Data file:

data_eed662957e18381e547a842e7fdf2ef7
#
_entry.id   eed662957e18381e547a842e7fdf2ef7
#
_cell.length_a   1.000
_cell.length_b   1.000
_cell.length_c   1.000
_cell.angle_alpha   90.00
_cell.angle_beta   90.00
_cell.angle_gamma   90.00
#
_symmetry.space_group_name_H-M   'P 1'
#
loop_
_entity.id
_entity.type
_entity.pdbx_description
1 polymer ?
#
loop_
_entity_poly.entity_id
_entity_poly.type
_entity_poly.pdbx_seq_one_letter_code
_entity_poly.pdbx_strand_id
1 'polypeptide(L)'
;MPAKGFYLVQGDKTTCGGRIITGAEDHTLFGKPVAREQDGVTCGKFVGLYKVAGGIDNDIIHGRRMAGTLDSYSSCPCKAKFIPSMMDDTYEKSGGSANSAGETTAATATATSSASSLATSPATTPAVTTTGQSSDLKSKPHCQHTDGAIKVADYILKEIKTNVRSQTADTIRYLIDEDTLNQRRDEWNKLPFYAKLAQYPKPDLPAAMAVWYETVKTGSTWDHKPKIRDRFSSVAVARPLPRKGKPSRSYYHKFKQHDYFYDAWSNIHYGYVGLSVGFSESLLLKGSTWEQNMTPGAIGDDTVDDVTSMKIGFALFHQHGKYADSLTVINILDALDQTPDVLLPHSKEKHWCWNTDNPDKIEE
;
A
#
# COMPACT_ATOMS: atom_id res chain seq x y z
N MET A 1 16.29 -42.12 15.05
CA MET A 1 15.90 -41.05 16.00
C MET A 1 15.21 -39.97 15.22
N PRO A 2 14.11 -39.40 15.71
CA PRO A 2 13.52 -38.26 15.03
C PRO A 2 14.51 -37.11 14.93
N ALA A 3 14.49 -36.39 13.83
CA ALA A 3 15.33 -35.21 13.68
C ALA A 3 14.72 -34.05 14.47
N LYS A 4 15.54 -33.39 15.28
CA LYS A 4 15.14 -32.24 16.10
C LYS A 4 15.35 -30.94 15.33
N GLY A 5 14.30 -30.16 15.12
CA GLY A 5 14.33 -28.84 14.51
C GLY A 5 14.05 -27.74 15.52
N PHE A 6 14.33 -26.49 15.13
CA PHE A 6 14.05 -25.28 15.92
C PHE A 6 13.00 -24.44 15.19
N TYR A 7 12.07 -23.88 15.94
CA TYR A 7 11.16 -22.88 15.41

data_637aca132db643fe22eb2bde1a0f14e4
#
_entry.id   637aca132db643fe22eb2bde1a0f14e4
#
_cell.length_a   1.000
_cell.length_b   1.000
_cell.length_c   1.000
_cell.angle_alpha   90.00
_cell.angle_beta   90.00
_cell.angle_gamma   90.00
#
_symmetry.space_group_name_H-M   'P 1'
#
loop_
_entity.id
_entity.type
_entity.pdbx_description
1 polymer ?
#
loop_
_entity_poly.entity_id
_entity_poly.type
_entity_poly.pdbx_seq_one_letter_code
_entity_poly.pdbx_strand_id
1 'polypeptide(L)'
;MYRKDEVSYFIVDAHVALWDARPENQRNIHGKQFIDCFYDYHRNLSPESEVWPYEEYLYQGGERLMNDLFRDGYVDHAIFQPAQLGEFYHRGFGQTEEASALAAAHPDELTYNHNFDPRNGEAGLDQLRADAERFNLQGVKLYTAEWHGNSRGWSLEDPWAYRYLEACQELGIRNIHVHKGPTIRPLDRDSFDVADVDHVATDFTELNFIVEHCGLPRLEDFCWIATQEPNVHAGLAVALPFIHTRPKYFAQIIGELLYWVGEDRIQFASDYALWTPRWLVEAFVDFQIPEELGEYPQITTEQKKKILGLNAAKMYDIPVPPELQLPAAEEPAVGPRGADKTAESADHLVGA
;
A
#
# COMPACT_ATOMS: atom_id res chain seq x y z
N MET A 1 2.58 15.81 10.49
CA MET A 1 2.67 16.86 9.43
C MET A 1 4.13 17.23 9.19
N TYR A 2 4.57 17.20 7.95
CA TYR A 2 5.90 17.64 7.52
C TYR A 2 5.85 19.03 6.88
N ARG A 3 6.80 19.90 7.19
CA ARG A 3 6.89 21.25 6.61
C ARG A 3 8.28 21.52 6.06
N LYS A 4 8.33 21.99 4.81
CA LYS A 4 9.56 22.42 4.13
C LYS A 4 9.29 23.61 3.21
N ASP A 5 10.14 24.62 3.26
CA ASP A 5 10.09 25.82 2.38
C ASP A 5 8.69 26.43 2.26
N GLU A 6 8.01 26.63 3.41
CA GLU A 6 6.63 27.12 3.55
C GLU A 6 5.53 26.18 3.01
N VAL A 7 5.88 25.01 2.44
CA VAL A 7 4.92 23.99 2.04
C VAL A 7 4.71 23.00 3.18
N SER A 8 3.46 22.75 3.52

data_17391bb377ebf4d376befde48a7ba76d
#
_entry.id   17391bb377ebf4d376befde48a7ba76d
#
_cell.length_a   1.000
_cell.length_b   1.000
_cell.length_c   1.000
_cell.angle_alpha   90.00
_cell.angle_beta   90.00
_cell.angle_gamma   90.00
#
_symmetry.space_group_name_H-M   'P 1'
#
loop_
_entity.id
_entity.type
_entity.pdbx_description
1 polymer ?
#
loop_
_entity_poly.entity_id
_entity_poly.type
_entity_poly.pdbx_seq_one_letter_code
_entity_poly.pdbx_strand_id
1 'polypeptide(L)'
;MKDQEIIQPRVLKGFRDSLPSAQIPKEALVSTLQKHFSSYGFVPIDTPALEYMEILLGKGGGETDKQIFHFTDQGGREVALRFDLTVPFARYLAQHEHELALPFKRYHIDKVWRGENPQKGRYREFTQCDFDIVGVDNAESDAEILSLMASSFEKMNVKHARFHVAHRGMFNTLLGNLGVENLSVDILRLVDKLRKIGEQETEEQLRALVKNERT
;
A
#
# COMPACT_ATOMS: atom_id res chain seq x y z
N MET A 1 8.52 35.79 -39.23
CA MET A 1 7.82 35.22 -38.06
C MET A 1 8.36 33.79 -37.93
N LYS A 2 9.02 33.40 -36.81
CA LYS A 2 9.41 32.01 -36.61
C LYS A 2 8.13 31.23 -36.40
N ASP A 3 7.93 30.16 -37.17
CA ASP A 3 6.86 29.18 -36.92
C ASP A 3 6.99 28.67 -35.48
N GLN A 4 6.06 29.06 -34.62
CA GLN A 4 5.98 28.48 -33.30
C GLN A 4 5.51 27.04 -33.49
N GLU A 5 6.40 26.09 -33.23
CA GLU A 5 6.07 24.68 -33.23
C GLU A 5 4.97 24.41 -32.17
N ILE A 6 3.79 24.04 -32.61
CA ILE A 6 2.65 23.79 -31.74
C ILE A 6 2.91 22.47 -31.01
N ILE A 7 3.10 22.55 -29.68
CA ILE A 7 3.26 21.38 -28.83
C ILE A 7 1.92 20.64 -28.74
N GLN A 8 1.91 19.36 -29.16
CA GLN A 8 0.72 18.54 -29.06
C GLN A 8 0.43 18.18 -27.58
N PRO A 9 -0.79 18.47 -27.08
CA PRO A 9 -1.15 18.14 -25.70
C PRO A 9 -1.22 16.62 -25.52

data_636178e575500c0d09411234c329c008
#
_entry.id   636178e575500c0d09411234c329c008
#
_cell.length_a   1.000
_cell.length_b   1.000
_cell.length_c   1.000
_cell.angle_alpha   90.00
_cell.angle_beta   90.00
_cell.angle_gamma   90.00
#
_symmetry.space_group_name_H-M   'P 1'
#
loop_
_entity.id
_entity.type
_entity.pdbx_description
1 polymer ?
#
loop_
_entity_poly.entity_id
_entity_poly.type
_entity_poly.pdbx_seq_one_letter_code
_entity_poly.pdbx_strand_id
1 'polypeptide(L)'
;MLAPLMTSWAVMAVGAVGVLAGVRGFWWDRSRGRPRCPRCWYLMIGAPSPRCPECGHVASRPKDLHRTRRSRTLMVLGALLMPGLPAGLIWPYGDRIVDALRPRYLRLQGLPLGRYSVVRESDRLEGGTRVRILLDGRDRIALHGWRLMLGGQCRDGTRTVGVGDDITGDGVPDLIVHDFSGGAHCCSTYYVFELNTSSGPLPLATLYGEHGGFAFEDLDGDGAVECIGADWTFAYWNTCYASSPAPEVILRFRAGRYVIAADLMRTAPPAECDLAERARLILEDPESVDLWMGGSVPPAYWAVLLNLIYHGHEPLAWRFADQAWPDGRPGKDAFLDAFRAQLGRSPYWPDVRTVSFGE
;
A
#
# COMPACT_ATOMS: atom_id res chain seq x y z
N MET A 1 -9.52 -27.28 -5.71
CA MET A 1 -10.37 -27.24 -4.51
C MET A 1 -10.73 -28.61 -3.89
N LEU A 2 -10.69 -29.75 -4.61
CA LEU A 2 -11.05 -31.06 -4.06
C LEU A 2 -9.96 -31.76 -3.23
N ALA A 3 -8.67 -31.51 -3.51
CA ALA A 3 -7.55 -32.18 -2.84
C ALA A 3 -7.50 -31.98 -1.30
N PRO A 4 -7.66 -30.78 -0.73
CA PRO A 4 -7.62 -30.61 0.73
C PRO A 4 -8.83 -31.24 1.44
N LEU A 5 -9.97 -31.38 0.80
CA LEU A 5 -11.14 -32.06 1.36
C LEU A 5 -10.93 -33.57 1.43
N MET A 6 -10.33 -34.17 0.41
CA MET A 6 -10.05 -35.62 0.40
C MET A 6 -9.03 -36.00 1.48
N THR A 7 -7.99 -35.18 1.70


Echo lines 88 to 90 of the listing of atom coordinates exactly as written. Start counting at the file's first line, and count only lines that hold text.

CA ARG A 3 6.89 21.25 6.61
C ARG A 3 8.28 21.52 6.06
N LYS A 4 8.33 21.99 4.81